# Discuss Bill Compton's answer to: Dependence of an induced magnetic dipole on the field that induces it.

Can you show mathematically that diamagnetism alone exerts a repulsive force. Thus, diamagnetism can produce levitation. Note that a magnetic field induces a magnetic dipole with an opposite field to ...

Your question can be divided into three parts which we shall discuss separately.  However, the mathematical rationale is a bit complex, which your illustration fails to demonstrate.

The nature of diamagnetism.  Note that the magnetic field is applied in one magnet and induced in another showing the same polarity, hence we have repulsion.  We need to bring both into a superconductive state for the action to be significant: see the Meissner Effect.

The Lorentz Effect is wholly different from the Meissner Effect in that the Lorentz Effect operates at ninety degrees from the applied force and is sequential, hence we suffer specific related inefficiency of the Meissner Effect.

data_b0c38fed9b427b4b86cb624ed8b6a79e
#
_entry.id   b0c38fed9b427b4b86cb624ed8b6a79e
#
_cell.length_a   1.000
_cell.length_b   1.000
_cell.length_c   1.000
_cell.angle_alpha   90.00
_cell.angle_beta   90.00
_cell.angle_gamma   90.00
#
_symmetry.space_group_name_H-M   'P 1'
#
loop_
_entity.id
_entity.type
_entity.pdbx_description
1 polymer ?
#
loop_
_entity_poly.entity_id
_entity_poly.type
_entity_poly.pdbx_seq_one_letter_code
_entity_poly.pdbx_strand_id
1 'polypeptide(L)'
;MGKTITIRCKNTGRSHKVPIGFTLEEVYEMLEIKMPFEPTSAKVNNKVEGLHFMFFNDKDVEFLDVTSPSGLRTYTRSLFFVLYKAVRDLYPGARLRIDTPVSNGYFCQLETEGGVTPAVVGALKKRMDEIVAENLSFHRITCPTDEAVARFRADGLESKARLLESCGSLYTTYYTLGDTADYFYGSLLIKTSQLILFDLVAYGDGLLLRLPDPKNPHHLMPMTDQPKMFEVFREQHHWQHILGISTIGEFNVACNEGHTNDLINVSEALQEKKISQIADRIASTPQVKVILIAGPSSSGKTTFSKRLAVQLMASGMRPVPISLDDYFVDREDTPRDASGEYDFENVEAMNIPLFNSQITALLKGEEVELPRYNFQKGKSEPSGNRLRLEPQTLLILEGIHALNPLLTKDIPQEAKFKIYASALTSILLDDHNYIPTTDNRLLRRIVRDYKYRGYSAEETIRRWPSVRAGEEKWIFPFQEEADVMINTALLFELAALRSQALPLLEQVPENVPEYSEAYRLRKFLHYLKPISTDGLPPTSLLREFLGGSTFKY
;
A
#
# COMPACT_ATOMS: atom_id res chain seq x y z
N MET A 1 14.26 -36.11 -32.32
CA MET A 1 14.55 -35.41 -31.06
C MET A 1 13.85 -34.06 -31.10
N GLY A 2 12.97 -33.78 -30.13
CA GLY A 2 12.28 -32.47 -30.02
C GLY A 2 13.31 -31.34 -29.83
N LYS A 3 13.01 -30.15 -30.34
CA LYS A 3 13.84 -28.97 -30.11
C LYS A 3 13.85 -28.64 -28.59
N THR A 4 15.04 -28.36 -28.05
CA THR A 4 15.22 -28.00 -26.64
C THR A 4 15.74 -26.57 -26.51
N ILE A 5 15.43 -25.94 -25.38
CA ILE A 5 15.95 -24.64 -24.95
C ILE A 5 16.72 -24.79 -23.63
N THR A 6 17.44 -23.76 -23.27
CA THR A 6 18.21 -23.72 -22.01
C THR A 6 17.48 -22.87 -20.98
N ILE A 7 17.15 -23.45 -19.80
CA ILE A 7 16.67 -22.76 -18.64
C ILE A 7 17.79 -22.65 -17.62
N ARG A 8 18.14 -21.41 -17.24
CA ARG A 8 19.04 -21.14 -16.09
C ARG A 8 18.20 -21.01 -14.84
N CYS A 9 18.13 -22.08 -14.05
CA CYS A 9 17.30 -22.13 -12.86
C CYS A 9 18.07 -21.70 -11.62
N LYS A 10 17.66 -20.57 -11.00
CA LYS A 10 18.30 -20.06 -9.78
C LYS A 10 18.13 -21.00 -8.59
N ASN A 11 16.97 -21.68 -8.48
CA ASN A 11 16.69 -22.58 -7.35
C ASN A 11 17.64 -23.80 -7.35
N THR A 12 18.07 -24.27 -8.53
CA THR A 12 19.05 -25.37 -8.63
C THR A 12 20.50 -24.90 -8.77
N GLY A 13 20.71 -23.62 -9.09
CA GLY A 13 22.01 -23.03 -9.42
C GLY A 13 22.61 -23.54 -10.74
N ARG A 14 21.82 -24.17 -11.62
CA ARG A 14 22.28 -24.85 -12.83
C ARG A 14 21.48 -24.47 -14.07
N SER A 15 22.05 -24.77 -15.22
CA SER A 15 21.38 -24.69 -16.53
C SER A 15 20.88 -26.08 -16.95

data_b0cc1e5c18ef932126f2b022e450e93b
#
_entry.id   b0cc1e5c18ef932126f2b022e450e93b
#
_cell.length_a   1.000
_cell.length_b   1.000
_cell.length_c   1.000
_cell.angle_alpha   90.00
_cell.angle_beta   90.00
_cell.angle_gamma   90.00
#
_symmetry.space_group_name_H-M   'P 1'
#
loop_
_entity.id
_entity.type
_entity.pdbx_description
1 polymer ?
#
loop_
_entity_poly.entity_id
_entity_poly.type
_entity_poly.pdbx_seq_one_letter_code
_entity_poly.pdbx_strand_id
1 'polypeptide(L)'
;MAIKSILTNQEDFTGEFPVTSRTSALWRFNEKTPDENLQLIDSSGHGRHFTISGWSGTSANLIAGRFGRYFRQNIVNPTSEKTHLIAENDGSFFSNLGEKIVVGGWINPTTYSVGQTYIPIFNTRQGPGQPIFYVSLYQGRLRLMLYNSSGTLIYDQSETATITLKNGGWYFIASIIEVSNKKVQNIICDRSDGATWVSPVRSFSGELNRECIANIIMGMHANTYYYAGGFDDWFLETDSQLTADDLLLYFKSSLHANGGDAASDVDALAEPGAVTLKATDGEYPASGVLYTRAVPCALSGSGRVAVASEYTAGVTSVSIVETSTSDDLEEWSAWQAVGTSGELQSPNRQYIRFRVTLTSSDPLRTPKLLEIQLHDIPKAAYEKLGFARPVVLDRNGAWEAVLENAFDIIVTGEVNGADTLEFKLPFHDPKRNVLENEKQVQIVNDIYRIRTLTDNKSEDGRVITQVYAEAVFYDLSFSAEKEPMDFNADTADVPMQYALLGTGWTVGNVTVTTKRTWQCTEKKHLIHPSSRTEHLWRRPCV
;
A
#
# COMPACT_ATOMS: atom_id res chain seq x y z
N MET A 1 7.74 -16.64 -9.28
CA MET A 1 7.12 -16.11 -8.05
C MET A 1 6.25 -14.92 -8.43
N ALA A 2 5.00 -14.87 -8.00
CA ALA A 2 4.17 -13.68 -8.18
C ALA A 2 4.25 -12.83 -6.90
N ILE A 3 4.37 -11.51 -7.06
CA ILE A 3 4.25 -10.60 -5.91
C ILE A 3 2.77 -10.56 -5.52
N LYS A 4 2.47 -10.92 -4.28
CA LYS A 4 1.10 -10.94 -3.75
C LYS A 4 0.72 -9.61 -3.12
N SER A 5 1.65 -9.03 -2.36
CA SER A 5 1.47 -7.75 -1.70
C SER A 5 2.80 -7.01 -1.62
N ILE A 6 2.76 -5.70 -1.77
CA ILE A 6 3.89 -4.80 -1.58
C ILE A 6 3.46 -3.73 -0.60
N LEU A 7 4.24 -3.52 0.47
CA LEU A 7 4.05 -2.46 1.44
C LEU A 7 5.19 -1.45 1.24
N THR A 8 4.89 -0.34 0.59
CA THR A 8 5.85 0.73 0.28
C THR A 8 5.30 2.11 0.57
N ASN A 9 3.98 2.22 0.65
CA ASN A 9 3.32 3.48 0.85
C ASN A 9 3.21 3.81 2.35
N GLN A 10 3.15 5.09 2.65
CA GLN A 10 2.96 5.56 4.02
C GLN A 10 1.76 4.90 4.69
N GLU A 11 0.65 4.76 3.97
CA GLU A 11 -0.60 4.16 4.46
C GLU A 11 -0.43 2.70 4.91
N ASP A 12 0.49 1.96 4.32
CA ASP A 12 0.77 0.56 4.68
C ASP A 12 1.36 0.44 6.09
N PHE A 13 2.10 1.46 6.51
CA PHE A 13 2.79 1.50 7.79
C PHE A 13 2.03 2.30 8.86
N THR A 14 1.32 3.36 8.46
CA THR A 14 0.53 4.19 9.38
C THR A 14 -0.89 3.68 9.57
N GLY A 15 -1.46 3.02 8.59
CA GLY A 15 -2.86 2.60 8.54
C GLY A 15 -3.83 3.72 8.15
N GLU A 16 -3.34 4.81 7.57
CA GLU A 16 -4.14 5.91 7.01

The Bose Effect is a paramagnetic vector that operates between the Lorentz Effect and Meissner Effect, rendering yet further inefficiency.

(Courtesy Wikipedia):

Theory of diamagnetism

The Bohr–van Leeuwen theorem proves that there cannot be any diamagnetism or paramagnetism in a purely classical system. Yet the classical theory for Langevin diamagnetism gives the same prediction as the quantum theory.[11] The classical theory is given below.

Langevin diamagnetism

The Langevin theory of diamagnetism applies to materials containing atoms with closed shells (see dielectrics). A field with intensity B, applied to an electron with charge e and mass m, gives rise to Larmor precession with frequency ? = eB / 2m. The number of revolutions per unit time is ? / 2?, so the current for an atom with Z electrons is (in SI units)[11]

The magnetic moment of a current loop is equal to the current times the area of the loop. Suppose the field is aligned with the z axis. The average loop area can be given as , where is the mean square distance of the electrons perpendicular to the z axis. The magnetic moment is therefore

If the distribution of charge is spherically symmetric, we can suppose that the distribution of x,y,z coordinates are independent and identically distributed. Then , where is the mean square distance of the electrons from the nucleus. Therefore . If is the number of atoms per unit volume, the diamagnetic susceptibility is

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